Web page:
In an Era of Fake News, Teaching Students to Parse Fact From Fiction

In Education, Misleading Information On
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Fake news worked its way into the public consciousness during the presidential campaign last year and remains a hot topic, especially at Intermediate School 303 in Coney Island, Brooklyn, where teachers like Ms. Solano are on the offensive. Their lesson plans are aimed at steeping students in news literacy, which involves determining whether an article or a video is real — and if it is real, whether it is, for example, a news story or an advertisement made to look like a news report.

The teachers see an urgency to news literacy because, on the internet, misinformation can be mistaken for news. Is a tweet ripped from the headlines, or fabricated?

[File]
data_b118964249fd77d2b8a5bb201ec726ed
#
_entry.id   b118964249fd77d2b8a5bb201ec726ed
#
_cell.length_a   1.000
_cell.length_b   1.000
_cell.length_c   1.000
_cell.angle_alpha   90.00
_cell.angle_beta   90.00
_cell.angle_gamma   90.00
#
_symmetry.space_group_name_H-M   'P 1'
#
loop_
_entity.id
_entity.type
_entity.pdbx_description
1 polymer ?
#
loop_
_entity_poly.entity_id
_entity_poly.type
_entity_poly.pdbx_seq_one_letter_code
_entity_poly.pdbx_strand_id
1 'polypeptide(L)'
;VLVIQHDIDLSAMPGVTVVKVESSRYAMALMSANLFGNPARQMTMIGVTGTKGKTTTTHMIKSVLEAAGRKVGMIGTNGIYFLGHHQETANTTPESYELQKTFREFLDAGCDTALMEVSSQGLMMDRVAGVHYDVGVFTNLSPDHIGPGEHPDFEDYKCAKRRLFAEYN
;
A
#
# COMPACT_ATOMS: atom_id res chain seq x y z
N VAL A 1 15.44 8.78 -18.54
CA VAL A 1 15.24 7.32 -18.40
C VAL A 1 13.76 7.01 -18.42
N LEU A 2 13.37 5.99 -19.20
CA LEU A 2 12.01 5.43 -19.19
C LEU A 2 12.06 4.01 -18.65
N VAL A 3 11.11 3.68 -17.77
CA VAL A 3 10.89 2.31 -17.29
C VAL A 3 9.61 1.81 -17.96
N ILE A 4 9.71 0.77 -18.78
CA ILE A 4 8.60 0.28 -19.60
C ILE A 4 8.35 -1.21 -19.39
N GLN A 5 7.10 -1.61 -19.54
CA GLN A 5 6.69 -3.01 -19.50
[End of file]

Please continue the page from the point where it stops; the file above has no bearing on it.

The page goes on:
“You have to be selective about what you take in and accept as truth,” the teacher, Rema Kaddah, told them. “Don’t accept somebody else’s truth. You’re living in a different world than we grew up in. You need to think about how to arm yourself to fact-check this world.”

Indeed, this is a confusing time to be teaching the difference between fake news and real news, what with President Trump blasting television networks and The New York Times as the “fake news media.” And social media has contributed to the spread of stories that have no basis in fact, with troubling consequences.

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